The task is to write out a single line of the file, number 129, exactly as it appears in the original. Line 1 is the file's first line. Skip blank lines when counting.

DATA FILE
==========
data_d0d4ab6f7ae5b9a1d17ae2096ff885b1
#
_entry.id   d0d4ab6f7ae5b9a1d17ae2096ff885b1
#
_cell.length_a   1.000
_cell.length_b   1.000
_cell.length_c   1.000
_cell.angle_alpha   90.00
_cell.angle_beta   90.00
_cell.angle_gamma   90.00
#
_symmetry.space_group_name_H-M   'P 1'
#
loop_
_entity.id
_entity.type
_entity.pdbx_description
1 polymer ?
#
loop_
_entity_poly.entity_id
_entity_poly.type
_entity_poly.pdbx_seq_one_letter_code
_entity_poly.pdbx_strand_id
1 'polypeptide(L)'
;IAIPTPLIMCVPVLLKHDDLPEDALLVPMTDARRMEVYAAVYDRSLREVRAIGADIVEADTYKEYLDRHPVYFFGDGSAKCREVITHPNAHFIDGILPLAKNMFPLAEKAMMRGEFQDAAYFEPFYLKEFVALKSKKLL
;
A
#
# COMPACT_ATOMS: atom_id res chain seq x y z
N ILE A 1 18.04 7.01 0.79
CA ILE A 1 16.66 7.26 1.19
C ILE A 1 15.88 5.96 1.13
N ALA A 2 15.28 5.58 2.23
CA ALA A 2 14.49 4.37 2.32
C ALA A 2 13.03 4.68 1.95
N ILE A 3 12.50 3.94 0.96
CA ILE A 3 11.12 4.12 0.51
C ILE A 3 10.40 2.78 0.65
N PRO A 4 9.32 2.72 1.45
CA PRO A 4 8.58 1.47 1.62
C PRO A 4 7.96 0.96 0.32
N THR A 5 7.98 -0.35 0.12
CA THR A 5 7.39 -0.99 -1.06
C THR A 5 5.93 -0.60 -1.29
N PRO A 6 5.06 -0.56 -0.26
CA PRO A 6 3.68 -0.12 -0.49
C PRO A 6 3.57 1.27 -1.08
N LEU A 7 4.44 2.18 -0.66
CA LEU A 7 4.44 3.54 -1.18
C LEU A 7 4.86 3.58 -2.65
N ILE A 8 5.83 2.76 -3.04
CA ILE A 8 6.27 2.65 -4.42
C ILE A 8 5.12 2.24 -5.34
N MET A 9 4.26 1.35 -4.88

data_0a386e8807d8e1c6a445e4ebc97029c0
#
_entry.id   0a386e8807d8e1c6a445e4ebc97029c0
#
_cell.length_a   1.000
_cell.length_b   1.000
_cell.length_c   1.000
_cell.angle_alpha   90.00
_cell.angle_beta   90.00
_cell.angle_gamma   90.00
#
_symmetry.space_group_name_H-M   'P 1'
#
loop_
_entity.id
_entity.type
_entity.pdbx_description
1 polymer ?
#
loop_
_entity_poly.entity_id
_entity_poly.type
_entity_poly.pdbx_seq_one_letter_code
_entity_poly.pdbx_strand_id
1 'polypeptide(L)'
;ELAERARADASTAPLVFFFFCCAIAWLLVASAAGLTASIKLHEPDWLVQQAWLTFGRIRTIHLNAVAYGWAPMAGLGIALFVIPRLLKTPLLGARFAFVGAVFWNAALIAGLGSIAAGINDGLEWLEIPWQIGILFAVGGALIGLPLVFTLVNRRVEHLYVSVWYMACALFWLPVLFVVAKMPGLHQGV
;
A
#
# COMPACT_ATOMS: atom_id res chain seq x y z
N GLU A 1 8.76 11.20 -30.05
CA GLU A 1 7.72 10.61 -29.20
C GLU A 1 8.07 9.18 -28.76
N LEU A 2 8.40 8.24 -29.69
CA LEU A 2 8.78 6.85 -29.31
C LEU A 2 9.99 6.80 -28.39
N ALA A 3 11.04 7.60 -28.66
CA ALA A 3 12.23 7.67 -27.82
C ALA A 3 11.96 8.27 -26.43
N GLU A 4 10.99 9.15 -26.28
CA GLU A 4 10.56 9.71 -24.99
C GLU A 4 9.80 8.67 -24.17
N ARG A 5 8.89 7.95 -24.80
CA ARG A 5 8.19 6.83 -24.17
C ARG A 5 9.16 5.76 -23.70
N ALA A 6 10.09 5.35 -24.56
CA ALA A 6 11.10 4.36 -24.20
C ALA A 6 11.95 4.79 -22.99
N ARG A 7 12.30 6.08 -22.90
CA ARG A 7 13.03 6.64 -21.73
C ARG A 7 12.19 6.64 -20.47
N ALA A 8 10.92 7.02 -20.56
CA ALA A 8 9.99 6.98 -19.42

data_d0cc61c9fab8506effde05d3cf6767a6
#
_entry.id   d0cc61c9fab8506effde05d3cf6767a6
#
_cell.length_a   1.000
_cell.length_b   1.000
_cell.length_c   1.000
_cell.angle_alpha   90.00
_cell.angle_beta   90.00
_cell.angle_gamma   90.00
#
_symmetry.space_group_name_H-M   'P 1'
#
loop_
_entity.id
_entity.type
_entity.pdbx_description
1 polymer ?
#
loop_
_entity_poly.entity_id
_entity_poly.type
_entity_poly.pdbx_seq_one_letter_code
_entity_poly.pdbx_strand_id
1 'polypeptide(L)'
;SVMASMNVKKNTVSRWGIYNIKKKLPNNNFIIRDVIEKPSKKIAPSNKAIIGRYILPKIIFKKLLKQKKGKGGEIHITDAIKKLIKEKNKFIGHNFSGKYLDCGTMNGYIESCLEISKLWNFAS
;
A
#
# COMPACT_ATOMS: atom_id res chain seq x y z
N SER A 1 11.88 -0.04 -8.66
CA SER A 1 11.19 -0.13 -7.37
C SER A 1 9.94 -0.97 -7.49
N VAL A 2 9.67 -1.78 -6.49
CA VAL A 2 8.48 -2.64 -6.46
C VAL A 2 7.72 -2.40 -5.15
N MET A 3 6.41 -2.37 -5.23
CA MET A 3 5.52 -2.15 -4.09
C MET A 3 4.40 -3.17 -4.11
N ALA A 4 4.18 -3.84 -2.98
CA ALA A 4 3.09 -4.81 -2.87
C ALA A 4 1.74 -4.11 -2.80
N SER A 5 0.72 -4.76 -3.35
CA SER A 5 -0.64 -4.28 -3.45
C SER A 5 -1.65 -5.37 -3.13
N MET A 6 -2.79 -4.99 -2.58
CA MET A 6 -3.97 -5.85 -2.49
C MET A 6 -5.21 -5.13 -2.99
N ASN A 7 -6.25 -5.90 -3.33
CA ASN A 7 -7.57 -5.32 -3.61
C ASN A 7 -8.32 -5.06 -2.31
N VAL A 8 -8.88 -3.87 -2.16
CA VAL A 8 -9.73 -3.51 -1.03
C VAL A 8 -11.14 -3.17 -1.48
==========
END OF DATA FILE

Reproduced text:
_entity_poly.entity_id